It seems shameful that French director Bertrand Tavernier's intriguing 1980s masterpiece, Death Watch, his first English-language movie, should have had to wait till now for the digital restoration it so richly deserves. Although catalogued as science-fiction, it's neither the usual zap-'em-up thriller nor a special effects extravanganza. It's a sensitive art-house movie, a neo-noir large in its social implications, and powerful in its exploration of landscape and complex human interaction.
Taken from D G Compton's uncomfortably prescient novel The Continuous Katherine Mortenhoe, and set in the world of reality TV - back in 1980 still in its infancy - Tavernier's film presents a biting comment on our society's sad obsession with suffering, emotional manipulation and greed. Shot in Scotland, entirely on location in and around Glasgow, the story's sole SF-type device is a surgically implanted micro-camera that directly taps into a TV reporter's optic nerve, thus enabling him to film his subjects completely encumbrance-free.
Thus equipped, the young reporter, played by Harvey Keitel, sets out to follow and secretly record the last days of a beautiful, terminally ill woman for his TV producer's nightly reality show. Harry Dean Stanton plays the producer, Romy Schneider the dying woman, Max von Sydow her ex-husband, and there's a very young Robbie Coltrane as their limo driver.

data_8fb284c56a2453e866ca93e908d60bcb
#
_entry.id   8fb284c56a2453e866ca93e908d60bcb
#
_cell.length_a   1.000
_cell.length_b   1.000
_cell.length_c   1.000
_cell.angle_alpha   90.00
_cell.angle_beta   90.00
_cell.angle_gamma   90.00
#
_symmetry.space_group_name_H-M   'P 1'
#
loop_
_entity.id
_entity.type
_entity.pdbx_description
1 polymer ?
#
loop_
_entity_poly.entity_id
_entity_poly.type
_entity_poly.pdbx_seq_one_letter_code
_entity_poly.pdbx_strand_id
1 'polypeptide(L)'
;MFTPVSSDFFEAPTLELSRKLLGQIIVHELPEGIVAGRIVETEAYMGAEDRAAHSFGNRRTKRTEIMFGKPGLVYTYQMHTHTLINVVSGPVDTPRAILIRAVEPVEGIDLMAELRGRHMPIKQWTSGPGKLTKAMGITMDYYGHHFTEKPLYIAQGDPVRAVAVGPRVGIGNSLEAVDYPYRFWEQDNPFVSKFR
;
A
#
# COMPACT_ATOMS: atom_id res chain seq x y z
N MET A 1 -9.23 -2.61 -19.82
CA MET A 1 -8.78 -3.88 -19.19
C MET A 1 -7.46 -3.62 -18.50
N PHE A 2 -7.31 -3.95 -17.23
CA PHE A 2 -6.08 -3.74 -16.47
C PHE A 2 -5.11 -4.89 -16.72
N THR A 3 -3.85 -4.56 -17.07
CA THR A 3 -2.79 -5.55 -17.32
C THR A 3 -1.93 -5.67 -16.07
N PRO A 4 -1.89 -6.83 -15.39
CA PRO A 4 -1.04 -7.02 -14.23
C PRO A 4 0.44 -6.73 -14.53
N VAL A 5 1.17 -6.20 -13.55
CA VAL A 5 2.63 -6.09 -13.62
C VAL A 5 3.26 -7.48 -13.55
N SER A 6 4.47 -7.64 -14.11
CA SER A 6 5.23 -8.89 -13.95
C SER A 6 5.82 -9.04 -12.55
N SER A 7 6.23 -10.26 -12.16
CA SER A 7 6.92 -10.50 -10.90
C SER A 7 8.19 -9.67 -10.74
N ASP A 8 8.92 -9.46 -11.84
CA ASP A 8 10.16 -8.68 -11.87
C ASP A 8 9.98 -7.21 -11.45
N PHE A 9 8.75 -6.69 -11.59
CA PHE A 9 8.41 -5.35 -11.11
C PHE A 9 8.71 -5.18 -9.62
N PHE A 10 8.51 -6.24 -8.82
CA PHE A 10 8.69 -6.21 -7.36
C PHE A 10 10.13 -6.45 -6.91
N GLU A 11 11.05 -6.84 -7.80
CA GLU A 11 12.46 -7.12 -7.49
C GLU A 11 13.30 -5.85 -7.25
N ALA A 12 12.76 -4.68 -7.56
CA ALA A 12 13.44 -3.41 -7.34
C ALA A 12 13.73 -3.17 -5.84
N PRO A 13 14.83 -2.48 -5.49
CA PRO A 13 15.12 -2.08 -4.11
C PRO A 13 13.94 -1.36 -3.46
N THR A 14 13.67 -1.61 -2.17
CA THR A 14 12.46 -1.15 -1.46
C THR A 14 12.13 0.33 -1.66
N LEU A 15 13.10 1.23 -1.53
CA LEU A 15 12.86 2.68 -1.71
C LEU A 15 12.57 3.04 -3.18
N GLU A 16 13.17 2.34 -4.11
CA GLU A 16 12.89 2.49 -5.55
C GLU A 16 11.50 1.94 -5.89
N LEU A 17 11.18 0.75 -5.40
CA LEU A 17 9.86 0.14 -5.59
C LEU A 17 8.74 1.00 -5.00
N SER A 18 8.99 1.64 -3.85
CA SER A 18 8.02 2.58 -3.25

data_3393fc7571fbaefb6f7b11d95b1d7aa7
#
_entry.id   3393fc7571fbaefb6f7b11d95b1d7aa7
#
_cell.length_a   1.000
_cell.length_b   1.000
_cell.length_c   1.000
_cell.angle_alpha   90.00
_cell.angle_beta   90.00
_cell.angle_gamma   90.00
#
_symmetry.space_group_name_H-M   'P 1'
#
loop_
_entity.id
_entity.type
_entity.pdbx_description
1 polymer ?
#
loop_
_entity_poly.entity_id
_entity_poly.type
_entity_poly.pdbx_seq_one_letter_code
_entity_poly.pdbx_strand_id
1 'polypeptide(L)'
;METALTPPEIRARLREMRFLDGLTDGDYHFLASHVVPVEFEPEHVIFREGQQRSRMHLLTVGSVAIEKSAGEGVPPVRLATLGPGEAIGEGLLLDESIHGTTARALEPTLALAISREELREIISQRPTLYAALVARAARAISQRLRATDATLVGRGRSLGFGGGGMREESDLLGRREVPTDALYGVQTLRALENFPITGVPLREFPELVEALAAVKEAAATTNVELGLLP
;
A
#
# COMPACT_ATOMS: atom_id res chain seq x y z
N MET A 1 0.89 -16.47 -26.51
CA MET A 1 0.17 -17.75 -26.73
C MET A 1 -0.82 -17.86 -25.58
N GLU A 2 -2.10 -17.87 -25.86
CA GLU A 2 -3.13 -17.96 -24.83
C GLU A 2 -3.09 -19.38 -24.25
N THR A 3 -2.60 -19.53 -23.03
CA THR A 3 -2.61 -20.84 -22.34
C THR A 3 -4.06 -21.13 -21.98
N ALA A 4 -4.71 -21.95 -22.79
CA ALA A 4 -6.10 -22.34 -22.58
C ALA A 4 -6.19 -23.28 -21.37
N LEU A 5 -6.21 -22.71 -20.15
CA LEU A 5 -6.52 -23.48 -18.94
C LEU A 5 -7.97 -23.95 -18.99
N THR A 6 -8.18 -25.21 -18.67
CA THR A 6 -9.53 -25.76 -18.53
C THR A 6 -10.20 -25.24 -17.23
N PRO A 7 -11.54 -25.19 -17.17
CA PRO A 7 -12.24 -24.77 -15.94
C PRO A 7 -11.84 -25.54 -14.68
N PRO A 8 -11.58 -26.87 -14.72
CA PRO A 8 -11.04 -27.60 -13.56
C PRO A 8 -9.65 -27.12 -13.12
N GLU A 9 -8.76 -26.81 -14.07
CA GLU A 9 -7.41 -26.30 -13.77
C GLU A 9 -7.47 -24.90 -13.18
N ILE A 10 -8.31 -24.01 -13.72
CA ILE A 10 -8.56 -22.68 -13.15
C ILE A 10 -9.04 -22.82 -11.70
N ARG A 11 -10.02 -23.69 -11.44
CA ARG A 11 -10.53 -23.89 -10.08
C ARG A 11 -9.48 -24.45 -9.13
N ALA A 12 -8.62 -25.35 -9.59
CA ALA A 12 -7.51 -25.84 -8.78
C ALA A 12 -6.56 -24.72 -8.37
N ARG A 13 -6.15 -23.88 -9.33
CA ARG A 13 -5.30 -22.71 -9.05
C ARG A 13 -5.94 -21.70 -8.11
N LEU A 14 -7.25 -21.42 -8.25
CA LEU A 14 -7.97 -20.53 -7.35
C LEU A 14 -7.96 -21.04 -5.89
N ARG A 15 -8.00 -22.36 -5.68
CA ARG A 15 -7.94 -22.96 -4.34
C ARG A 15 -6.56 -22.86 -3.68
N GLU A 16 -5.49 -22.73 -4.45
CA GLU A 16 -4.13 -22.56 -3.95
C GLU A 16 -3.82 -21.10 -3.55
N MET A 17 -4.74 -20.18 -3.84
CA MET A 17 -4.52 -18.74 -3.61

Despite its potentially morbid premise, this is a heartfelt, life-affirming movie. It's often funny too. At his best as a director of actors, Tavernier here uses Keitel's and Schneider's very different studio backgrounds to give us two finely nuanced performances, bringing a touching honesty to their characters' bizarre relationship. And as a final bonus, the wide-screen cinematography of his cameraman, Pierre-William Glenn, is a constant delight.
British by birth, The writer D G Compton has since the 1970s had strong Maine connections through his American wife and family, first as a summer visitor with a cottage on Long Island and then, on retirement from the London publishing world in 1997. as a resident in the Brunswick area. A widower now, he lives in Bowdoinham.
'A superb figment of imagination' - San Francisco Chronicle
'A major film in every way at once intimate and epic' - L A Times
''Like all the best works of science fiction a biting satire on our times set in a near future when artistic creativity is firmly in technology's silicone grip' - Cine Vue
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